Karen DeSonne always passed as a normal (if pale) teenager; with her friends, with her family, and at school. Passing cost her the love of her life. And now that Karen’s dead, she’s still passing—this time, as alive. Karen DeSonne just happens to be an extremely human-like zombie. Meanwhile, Karen’s dead friends have been fingered in a high-profile murder, causing a new round of antizombie regulations that have forced them into hiding. Karen soon learns that the “murder” that destroyed their non-life was a hoax, staged by Pete Martinsburg and his bioist zealots. Obtaining enough evidence to expose the fraud and prove her friends’ innocence means doing the unthinkable: becoming Pete’s girlfriend. Karen’s only hope is that the enemy never realizes who she really is—because the consequences would be worse than death. (summary from goodreads)
My thoughts...Passing Strange is the third book in the Generation Dead series. I did not read the first two books, Generation Dead or Kiss Of Life, prior to starting this one. I was able to grasp the storyline relatively quickly and got a good understanding of the zombie world. Reading the other two books may have given me a stronger attachment to the other characters in the story, as I am sure their story lines were developed in previous installments. However, the heroine in Passing Strange, Karen, was well written and easy to like. She seemed very genuine, despite her condition and believable. She is the type of person who puts others before herself. My favorite character in the story was Tak, he was very original.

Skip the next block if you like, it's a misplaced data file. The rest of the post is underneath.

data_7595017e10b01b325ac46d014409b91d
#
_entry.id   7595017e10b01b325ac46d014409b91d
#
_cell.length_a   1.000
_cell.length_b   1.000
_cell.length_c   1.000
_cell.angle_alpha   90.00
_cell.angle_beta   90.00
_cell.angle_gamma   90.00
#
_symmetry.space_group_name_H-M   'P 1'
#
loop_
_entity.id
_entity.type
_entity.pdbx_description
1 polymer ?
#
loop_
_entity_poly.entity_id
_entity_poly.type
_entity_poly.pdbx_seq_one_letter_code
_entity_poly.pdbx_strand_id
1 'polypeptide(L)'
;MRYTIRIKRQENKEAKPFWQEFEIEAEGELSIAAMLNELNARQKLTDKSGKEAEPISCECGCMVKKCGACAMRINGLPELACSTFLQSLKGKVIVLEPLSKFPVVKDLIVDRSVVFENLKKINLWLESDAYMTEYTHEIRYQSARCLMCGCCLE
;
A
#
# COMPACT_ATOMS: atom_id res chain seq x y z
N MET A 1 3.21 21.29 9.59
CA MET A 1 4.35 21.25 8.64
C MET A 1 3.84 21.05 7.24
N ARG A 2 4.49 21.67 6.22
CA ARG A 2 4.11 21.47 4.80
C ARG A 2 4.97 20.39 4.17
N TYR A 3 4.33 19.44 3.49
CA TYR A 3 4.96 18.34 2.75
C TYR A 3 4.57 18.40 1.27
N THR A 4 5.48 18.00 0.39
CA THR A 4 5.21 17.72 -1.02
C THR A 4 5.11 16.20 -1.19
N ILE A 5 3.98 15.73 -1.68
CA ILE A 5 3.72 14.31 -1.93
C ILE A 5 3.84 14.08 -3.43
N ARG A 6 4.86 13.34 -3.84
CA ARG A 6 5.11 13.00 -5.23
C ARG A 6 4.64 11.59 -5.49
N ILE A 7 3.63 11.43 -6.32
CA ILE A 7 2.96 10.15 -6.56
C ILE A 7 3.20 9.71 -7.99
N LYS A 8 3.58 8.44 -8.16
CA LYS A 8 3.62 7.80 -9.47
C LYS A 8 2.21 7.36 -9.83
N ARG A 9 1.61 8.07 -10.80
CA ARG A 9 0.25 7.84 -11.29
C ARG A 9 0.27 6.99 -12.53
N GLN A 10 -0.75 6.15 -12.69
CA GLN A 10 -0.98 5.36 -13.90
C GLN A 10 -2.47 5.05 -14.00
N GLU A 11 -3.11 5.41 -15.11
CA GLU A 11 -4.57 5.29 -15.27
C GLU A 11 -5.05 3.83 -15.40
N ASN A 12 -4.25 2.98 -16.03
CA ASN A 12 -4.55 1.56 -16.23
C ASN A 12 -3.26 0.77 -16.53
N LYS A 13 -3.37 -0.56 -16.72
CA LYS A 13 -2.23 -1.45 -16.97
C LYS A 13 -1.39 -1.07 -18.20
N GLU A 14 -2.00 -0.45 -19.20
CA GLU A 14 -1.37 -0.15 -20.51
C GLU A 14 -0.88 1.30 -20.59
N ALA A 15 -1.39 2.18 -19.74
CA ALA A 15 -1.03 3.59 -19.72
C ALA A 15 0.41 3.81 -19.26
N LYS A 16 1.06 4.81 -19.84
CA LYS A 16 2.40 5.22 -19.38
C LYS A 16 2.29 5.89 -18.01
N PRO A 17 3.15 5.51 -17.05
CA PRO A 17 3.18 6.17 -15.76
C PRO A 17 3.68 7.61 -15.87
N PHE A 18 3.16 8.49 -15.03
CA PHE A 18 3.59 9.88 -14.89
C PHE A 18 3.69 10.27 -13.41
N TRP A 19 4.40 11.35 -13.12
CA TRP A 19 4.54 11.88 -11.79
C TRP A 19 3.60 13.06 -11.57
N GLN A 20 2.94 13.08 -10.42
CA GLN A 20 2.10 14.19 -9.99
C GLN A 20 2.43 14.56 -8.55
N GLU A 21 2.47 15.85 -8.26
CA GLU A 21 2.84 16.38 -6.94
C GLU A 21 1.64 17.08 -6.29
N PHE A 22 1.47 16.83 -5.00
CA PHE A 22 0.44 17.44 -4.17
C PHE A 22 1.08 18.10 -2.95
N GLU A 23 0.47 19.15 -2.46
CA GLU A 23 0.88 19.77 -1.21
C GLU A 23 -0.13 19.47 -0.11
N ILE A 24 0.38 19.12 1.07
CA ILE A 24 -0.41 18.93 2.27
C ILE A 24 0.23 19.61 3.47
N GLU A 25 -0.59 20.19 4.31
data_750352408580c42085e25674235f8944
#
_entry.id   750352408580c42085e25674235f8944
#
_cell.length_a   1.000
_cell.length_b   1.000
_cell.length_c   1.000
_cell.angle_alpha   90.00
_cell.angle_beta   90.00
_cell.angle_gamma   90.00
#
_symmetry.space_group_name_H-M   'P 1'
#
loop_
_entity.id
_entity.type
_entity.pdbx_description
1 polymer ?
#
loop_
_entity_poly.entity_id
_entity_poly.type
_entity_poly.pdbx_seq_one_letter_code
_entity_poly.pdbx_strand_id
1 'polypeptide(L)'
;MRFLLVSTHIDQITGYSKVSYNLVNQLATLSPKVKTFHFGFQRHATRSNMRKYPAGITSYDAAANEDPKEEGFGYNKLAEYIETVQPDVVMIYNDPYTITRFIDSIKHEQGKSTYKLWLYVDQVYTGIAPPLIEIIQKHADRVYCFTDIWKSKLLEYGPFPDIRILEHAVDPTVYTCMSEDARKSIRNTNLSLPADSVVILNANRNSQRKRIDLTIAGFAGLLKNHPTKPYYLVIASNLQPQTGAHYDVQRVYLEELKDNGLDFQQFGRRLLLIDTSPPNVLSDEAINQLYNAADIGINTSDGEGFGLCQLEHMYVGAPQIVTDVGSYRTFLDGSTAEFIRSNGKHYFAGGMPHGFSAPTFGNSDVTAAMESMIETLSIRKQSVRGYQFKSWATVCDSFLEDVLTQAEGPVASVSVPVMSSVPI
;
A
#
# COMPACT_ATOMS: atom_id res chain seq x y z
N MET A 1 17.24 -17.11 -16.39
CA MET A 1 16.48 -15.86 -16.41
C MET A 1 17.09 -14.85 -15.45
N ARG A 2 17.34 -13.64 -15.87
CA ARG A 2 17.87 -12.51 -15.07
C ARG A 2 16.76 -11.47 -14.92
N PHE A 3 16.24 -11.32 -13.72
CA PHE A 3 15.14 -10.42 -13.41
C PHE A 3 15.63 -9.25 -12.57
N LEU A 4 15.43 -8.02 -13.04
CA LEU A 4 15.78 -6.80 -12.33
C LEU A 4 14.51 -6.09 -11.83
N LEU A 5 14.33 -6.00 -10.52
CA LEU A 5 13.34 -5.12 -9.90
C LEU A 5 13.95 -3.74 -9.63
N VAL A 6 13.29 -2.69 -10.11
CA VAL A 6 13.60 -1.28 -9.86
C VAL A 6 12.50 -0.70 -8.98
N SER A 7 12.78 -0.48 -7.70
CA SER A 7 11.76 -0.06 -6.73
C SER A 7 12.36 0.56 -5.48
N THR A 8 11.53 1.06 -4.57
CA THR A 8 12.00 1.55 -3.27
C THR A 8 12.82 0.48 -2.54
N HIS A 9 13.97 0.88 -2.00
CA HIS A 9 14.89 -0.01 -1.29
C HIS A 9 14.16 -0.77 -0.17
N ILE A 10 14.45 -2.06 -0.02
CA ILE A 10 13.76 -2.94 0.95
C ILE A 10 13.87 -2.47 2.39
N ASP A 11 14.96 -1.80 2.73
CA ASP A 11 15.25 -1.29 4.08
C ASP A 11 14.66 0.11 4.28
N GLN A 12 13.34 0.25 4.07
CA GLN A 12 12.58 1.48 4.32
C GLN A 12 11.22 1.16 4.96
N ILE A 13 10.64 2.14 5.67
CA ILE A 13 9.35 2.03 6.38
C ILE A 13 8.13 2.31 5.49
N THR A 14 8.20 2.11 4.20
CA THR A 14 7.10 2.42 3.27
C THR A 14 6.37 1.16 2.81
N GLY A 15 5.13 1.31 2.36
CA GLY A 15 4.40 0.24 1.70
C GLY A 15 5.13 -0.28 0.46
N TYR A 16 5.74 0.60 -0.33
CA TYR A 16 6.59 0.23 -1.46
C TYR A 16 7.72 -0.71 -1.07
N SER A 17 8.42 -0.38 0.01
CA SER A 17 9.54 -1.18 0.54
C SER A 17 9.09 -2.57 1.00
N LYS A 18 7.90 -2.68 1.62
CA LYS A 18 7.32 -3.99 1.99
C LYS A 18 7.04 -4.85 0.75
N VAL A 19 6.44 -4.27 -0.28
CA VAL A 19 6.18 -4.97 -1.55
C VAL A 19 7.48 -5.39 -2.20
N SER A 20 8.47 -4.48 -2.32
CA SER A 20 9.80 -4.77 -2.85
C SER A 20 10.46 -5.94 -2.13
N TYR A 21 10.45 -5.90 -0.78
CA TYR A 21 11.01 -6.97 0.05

I am not a fan of zombie stories. I don't do the gore well, however Passing Strange was not overrun with rotting flesh, flopping eyeballs, and dragging arms. While there were some graphic descriptions, it was not as gory as I expected. While I did find the storyline interesting, it did not keep me on the edge of my seat. However, I think if I would have started at the beginning of the series, I would have been more invested in the characters. There is a bit of a mystery to Karen that could be developed more and I will be curious to see if Daniel Waters develops her character more thoroughly. I would not describe this book as a love story,but I do see the potential for one in a future book.
For more information, including purchase links, visit Daniel Waters at his blog.
*This book was provided for my honest review by the publisher.